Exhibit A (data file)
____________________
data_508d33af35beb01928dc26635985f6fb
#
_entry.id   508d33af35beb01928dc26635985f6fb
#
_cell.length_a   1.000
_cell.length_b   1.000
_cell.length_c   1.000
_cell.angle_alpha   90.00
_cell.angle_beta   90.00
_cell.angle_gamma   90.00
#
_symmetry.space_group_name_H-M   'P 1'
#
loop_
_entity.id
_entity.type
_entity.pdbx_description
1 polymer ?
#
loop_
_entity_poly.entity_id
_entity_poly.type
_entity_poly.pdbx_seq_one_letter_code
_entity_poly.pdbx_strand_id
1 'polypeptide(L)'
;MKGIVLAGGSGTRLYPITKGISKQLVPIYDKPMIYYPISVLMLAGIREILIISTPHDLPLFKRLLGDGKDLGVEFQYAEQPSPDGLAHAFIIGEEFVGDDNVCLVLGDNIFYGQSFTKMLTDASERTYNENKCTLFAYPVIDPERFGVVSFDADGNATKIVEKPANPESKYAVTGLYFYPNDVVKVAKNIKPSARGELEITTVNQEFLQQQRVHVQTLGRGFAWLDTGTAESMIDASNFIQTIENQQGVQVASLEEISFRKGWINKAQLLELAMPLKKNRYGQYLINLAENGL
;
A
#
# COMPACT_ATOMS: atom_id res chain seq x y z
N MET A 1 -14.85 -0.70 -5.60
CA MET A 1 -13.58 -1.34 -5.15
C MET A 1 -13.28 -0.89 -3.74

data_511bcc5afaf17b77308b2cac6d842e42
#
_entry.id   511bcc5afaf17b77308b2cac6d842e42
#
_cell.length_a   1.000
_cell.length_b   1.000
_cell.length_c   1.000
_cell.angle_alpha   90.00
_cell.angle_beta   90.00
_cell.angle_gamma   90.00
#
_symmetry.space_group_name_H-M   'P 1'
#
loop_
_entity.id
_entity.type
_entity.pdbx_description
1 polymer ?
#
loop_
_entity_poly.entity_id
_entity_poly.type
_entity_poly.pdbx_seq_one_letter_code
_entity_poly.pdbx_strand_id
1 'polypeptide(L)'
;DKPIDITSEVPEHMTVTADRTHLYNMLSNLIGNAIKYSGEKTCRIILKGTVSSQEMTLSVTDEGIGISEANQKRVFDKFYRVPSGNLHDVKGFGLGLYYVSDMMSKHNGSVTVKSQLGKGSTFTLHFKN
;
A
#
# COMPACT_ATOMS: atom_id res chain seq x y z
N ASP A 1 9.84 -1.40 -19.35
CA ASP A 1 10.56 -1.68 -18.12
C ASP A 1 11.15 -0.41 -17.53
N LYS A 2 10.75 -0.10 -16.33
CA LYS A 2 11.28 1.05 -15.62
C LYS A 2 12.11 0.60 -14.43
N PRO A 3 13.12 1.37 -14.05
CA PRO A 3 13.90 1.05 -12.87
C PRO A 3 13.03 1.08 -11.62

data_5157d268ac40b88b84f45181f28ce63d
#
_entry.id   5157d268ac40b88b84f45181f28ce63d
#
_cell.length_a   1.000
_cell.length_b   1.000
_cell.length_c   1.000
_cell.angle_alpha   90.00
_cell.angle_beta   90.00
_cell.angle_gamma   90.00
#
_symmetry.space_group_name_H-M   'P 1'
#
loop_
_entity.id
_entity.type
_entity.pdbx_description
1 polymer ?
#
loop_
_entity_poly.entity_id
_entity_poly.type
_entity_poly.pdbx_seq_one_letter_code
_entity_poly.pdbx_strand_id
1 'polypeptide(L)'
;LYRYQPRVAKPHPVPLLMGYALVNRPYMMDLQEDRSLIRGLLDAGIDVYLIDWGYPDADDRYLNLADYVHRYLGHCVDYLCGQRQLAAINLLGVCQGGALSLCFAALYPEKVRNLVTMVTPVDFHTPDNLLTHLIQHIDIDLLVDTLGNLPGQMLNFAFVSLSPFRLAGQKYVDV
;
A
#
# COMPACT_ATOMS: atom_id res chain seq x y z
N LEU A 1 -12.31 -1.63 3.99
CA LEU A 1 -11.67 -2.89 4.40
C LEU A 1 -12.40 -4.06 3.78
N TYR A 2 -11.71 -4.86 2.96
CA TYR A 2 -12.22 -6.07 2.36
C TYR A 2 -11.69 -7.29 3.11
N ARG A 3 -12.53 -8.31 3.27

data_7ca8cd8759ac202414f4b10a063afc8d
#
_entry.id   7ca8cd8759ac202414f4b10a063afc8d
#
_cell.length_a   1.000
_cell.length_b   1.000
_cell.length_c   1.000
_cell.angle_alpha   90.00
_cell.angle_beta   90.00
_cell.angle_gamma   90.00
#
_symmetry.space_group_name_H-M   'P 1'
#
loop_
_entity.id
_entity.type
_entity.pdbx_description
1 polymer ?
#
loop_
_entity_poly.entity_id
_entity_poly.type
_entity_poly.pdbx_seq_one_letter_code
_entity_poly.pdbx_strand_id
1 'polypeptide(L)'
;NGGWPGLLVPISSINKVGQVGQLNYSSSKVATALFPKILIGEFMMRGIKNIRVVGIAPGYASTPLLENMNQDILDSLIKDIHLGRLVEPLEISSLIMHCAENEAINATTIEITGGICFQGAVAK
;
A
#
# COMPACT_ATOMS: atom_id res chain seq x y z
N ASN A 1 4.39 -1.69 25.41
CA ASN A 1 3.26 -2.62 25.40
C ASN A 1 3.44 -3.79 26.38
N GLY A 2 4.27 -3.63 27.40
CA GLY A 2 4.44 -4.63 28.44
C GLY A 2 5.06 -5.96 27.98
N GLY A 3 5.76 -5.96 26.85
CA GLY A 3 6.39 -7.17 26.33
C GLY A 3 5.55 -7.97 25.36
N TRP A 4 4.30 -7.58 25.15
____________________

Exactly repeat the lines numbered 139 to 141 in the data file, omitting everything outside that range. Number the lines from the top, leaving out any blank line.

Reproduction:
# COMPACT_ATOMS: atom_id res chain seq x y z
N ASN A 1 4.39 -1.69 25.41
CA ASN A 1 3.26 -2.62 25.40